During the Colonial era, the won was replaced by the Korean yen as the official currency of South Korea. But in 1945, Korea was divided into North Korea and South Korea. Each of these territories adopted a different currency, although in both cases it was called “won.”
The first South Korean won was replaced by the hwan on February 15, 1953. At that time, the Bank of Joseon minted the coins and issued the notes. It wasn’t until 1950 that the Bank of Korea was created, at which point, new banknote denominations were introduced.
The second major development for the South Korean won took place in 1962. The won was reintroduced with an exchange rate of 10 hwan equals 1 KRW.
On March 22, 1975, the KRW would become the only legal currency in South Korea. The last of the remaining hwan coins were withdrawn or no longer in use.
6. The Bank of Joseon was the original issuer.
In 1946, the Bank of Joseon introduced 10-won and 100-won notes. These were followed in 1949 by 5-won and 1,000-won notes.
In 1950, a new central bank, the Bank of Korea, was established and assumed the duties of the Bank of Joseon.
Notes were introduced (some dated 1949) in denominations of 5, 10, and 50 jeon, as well as 100 and 1,000 won. Five-hundred-won notes were introduced in 1952.
The Value of the Korean Won
Since the latter half of the 20th century, the South Korean won tends to perform well due to the stability and growth of the economy in the Republic of Korea. The country is one of the world’s largest automobile producers and shipbuilders and is home to many large construction companies. South Korea is a developed, high-income country and is a member of the OECD.
In fact, South Korea’s was one of the fastest-growing economies in the world from the 1960s to 1990s. It remains one of the fastest-growing developed countries in the 2020s, right next to Hong Kong, Singapore, and Taiwan. As a result, the won tends to be one of the better-performing currencies in world trading.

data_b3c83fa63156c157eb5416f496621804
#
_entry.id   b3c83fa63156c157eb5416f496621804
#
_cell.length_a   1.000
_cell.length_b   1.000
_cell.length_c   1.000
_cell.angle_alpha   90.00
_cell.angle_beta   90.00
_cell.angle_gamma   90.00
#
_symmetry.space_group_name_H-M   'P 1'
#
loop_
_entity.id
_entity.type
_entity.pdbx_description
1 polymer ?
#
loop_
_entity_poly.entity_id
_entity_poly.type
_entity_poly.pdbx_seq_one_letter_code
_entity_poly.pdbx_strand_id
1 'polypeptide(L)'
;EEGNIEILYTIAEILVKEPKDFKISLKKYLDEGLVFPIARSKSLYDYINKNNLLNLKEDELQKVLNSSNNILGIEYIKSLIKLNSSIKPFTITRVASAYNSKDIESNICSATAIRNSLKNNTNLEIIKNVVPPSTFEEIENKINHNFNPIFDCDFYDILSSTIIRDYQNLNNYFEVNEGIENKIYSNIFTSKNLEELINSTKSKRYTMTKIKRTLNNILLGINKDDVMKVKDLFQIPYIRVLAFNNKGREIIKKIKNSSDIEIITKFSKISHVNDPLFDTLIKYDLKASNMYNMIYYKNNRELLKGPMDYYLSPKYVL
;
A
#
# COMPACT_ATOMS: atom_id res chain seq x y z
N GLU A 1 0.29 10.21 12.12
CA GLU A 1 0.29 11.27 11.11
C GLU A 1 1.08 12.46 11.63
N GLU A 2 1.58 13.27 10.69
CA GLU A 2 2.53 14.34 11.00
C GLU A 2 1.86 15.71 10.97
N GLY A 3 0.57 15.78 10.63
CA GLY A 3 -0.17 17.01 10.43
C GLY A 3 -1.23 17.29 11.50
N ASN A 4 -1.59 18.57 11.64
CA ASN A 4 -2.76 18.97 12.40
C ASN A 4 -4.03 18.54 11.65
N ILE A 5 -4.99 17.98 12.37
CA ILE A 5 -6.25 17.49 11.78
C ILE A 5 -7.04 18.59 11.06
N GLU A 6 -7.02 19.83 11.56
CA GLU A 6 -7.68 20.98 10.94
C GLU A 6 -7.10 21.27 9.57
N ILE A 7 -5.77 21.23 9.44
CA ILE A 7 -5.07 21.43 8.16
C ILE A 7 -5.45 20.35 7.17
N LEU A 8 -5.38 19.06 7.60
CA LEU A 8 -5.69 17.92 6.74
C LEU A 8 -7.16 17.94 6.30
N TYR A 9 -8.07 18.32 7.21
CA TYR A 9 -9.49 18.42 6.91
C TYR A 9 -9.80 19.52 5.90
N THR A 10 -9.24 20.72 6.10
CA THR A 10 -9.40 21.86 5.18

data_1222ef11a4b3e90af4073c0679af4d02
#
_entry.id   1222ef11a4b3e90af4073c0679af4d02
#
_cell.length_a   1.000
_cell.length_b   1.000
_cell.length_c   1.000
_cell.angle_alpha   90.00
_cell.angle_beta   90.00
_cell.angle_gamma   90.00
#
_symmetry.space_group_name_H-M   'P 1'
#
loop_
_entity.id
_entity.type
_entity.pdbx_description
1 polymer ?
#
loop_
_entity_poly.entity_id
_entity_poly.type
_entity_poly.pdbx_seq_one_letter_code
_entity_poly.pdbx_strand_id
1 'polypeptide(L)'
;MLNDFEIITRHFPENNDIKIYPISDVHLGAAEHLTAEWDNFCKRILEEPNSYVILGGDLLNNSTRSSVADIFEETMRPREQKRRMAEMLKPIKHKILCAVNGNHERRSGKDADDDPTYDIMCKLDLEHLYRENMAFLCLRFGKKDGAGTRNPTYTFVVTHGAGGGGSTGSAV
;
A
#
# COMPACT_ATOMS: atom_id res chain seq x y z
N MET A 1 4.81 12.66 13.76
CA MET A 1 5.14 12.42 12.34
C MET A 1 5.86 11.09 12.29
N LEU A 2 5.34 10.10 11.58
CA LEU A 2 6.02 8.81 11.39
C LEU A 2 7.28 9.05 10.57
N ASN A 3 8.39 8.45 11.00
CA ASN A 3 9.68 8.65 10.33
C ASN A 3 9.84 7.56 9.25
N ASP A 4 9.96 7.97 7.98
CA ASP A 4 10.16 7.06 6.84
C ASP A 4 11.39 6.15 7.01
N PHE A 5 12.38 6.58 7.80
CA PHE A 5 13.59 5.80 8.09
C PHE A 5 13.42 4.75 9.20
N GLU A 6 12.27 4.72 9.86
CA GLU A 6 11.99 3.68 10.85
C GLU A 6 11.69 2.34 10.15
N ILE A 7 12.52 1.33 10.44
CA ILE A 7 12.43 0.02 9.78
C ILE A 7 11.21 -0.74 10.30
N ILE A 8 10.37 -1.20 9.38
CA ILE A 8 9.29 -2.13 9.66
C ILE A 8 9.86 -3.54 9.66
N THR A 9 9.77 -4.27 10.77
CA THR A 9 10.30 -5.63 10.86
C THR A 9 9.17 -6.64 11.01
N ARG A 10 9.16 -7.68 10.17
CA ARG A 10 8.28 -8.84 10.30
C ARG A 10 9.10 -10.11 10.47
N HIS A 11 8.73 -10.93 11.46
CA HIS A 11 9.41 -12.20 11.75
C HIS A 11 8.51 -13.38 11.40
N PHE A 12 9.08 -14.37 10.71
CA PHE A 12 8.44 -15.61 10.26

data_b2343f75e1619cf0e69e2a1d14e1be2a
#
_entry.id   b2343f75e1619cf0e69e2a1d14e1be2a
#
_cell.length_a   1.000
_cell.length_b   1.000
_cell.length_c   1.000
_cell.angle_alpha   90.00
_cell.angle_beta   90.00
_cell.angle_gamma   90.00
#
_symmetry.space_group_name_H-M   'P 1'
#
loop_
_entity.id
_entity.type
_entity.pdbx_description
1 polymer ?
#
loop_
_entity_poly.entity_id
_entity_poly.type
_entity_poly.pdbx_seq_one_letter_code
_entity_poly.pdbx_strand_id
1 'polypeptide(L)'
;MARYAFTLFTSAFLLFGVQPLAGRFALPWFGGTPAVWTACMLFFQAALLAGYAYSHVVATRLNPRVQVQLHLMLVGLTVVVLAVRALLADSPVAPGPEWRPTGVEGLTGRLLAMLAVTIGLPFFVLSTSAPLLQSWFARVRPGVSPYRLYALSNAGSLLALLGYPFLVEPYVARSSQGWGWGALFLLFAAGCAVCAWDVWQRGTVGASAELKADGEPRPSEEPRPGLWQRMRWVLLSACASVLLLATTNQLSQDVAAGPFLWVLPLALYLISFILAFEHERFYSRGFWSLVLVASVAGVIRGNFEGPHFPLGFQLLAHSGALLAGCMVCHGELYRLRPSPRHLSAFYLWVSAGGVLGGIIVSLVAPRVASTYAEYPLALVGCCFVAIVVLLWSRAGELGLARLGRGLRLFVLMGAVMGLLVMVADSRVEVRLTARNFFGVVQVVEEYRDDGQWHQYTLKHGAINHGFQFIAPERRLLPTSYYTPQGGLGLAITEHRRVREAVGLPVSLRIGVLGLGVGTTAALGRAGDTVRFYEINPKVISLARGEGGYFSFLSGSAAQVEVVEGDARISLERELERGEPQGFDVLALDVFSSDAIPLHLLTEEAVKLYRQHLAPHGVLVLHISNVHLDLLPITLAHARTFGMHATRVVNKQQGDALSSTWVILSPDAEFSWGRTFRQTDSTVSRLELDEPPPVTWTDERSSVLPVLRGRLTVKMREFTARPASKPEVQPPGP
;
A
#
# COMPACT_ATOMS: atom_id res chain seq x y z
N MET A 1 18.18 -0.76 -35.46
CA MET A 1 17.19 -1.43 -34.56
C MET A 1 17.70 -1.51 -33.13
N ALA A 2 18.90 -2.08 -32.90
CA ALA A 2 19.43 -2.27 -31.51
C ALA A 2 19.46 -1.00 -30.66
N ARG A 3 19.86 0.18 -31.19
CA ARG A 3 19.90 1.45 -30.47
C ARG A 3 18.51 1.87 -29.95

Korean Won Exchange Rates
The Korean won is the only legal tender in South Korea, so if you travel there, you’ll need to get your USD, CAN, or GDP exchanged. You can withdraw Korean money directly from ATMs while in the country, exchange your funds at a bank, or stop by an exchange counter in the airport.
So, how far will your foreign currency stretch in Korea? At the time of this writing, one U.S. dollar is worth about 1,117 Korean won.
Exchange rates are affected by supply and demand, economic stability and growth, and more, and often change daily. For more on understanding foreign exchange rates, browse through our guide here.
You can check with your bank or your favorite money transfer company for current Korean won exchange rates.
With Remitly, for example, simply log into our app and select Korea as your destination. You’ll be able to see the current rates for USD to KRW, GBP to KRW, and more.
Sending Money to Korea
If you need to send money to Korea, Remitly makes international money transfers faster, easier, more transparent, and more affordable.